My second mistake was one that took longer to understand, even though the team was trying to tell me for a while now. Whenever we have done our annual retreat and strategic planning session, I get the feedback that the team wants more cross-training. This has always seemed a big challenge to me. The team is set up to support specific partners and they operate very independently. Since this has been the operational model for years now, processes have evolved differently too so that it’s not a trivial matter to train someone on the the team to support a different partner. This dilemma didn’t initially strike me as having to do with autonomy. The team all worked on their projects, did their work well and had the freedom to do it. The article in Entrepreneur changed my mind. In addition to defining autonomy, they defined what it is not. Autonomy is not working in isolation, which is essentially what my team was doing. They didn’t have people to bounce ideas off of, didn’t have that support and felt that they were missing out on training and skills that could help them grow. This was not “providing them the tools to reach their goals”. I haven’t completely cracked this one yet. We now have working groups that bring together the team around common goals and projects. These have been avenues for more sharing and cross-team problem solving. But the siloed work practices that have evolved over the years are still there and our partners are used to things being done a certain way so this will take time. Fortunately, I’ve recruited some of the team to help me solve this challenge so I’m hoping by our next team retreat it won’t be seen as so much of a hurdle.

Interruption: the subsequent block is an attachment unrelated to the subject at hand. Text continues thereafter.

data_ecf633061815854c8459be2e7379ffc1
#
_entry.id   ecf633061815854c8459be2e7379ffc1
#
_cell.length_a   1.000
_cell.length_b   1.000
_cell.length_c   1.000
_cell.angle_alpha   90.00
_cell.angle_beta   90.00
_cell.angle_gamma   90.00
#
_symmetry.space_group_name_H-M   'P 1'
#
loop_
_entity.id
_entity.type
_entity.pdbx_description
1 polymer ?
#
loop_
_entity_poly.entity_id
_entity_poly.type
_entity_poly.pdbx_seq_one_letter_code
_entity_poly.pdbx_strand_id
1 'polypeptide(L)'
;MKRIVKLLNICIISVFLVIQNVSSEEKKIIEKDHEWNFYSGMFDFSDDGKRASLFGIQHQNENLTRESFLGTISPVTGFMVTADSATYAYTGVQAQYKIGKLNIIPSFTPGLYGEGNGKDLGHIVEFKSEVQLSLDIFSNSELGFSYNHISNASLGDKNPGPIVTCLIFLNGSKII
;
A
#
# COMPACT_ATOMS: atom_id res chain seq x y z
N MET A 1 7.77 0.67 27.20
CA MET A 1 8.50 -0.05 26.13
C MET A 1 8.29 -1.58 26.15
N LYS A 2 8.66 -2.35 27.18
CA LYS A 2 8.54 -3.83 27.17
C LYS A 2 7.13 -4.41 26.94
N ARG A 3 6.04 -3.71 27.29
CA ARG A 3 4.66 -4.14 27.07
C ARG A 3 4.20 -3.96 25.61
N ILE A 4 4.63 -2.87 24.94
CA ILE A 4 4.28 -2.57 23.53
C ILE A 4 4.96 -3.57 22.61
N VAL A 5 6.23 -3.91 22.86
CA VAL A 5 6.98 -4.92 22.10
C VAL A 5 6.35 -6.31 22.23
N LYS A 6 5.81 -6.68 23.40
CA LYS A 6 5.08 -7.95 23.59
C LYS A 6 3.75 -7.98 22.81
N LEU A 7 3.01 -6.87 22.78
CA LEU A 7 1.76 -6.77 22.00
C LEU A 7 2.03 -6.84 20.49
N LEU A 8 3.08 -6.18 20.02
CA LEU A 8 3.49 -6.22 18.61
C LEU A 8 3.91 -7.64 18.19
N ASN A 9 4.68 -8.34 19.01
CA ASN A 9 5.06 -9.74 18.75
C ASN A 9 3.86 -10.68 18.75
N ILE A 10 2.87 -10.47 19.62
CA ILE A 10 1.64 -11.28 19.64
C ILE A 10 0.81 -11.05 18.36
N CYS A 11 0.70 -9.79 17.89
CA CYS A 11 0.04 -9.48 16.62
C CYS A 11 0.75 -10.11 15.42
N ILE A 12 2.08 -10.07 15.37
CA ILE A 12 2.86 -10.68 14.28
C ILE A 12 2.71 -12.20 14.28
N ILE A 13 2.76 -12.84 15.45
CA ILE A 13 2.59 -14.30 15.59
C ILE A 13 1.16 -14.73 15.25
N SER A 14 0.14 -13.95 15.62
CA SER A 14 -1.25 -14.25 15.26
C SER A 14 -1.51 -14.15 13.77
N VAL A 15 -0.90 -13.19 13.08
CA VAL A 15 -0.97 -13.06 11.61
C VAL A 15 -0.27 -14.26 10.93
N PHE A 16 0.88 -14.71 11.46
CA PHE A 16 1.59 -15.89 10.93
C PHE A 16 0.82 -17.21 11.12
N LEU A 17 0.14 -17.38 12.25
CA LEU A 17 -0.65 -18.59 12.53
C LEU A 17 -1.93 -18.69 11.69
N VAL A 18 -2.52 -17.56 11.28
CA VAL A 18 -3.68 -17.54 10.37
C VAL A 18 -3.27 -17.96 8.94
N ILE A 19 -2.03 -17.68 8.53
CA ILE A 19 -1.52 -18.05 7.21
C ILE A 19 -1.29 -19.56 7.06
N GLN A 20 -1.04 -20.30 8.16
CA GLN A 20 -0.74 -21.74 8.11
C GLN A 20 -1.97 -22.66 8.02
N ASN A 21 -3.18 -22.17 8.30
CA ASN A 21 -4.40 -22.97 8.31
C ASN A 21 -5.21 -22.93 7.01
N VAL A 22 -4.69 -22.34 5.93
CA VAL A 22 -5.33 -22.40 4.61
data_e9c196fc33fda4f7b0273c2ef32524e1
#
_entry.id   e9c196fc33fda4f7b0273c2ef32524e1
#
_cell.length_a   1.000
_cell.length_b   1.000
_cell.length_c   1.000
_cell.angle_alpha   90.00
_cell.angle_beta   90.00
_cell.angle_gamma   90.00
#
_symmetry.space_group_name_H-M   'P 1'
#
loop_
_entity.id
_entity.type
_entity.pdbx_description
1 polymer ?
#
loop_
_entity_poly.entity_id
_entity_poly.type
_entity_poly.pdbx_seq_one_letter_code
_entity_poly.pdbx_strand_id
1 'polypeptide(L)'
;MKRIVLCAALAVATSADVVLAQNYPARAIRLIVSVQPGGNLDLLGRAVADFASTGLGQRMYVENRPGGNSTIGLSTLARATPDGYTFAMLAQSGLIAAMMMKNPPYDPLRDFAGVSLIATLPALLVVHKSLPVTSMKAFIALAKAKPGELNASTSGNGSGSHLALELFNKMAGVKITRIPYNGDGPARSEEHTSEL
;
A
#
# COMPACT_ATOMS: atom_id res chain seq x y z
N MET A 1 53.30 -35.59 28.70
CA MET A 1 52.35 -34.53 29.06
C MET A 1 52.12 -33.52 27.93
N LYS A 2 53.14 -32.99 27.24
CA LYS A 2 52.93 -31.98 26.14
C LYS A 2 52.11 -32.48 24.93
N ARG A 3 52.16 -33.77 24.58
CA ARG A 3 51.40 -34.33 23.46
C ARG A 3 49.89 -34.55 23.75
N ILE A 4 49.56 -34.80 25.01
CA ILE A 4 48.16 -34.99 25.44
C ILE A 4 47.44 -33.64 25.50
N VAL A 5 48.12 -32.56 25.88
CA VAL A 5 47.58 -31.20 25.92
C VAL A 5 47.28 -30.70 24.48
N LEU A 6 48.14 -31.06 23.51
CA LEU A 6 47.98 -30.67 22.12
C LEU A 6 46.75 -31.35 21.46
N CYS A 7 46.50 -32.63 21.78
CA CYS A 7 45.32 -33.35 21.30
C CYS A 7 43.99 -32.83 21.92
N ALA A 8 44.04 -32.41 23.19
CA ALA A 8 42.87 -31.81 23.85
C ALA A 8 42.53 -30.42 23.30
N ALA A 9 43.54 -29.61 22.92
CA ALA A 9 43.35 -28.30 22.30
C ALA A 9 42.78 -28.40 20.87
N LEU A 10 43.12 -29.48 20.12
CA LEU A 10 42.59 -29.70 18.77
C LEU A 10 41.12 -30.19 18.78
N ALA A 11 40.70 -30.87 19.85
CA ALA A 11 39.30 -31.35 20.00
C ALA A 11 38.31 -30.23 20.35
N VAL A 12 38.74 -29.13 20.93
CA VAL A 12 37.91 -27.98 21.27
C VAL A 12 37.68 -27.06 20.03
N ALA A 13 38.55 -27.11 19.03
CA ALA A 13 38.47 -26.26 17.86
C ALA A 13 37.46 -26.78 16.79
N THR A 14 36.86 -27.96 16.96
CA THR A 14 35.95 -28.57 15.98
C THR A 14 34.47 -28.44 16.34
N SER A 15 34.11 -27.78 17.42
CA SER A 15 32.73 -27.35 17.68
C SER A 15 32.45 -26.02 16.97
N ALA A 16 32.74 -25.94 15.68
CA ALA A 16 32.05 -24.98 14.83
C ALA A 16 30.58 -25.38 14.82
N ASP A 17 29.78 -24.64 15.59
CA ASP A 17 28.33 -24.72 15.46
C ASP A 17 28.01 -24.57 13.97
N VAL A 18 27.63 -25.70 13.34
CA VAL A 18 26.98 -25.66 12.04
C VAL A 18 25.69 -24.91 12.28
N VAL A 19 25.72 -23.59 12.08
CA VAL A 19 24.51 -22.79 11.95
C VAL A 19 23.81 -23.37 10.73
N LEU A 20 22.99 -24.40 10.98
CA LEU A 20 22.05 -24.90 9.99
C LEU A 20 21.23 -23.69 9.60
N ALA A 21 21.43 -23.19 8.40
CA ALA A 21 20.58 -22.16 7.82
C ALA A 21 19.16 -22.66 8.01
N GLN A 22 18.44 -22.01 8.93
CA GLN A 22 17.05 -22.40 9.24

So what have I learned about autonomy and technical teams:

  1. Even though you may not infringe on team autonomy/ownership from a technical perspective, make sure you’re not doing it elsewhere (i.e. projects, strategy, etc). True leadership really isn’t about individual contribution. It’s about the team (hard lesson).
  2. The imagine of a technical team being isolated (male) programmers working in little holes somewhere and being completely fine without interaction is a myth. (Also, my team is mostly women, so there!). While my team does tend toward the quite side, they have surprised me both in the consistent request to know what their teammates are doing and their engagement in the fun activities we’ve been doing remotely.
  3. Seemingly little steps can make a big difference. We started doing morning updates on Slack, just 3 questions that are the same everyday that everyone answers and that gave the team the beginnings of feeling more connected to each other’s work.